Police will soon make a step towards "user pays" by charging for criminal checks for the first time.

Police Minister Anne Tolley introduced a bill yesterday which would allow police to begin recovering costs for their services.

Cabinet has agreed vetting is the only service that police will charge for.

The fee for getting security clearance was expected to be low - between $5 to $7.


At present, police are not able to charge for their services, except for firearm licensing, and the costs of vetting came out of the department's baseline funding.

A briefing on the bill said that while most police services were provided for the benefit of the public, there was a degree of private benefit for the users of the vetting service.

Mrs Tolley said: "Demand for police vetting has almost doubled in the past decade, and staff have had to fit this around their core policing duties."

New Zealand was one of the few countries in which police did not charge for security screening. Mrs Tolley noted that criminal checks in Australia cost between $52 and $60.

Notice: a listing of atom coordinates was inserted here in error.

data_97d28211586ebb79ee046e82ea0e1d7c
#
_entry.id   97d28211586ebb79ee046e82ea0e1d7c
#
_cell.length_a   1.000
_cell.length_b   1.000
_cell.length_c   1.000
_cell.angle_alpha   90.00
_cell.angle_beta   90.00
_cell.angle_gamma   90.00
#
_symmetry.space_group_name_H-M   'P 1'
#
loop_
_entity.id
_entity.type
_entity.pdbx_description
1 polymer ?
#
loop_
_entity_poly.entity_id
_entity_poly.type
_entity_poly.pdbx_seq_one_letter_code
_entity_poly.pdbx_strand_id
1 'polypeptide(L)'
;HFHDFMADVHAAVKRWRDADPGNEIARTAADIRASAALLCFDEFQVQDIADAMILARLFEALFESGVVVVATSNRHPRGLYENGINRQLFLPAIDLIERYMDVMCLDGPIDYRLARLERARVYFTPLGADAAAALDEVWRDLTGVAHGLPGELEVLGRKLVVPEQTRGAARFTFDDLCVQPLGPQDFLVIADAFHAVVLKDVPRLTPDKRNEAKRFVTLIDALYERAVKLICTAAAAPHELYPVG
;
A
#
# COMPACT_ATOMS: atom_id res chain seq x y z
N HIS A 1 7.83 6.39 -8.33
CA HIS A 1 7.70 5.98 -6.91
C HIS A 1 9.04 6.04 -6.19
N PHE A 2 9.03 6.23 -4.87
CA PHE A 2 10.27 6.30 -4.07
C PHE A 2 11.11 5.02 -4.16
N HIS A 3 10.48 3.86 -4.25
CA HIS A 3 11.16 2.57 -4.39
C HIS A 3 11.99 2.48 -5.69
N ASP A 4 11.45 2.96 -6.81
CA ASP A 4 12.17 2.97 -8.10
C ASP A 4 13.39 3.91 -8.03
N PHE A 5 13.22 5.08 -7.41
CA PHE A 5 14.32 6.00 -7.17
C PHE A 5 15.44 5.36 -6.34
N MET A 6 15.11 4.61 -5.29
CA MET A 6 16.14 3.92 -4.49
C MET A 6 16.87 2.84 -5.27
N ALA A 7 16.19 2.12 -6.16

Some organisations could be exempted from the charges, such as volunteers working with children or family support services, or community organisations with small budgets.

The legislation said the fee would have to be fair and could only be used to cover the cost of the service.

The charges were expected to raise $2.2 million each year, which would be used to "deliver a dedicated, more efficient and sustainable vetting service".

Police were expecting to face greater demand for their services once the Vulnerable Children's Bill passed into law.

The bill will require any person who works with children to be vetted - up to 376,000 people.

Budget 2014 allocated $33.7 million to Child, Youth and Family, part of which was to carry out the new requirements in the bill. The police budget has not been increased in five years, and was cut by $45 million in last week's Budget.

Police processed around 500,000 checks a year, and 12,000 agencies were registered to use its service.

The Sensible Sentencing Trust said it was "incensed" at the plan for new fees. Spokeswoman Ruth Money said the charge would lead to fewer criminal checks and as a result, greater risks to the public.

The changes followed a review of police's cost recovery in 2012.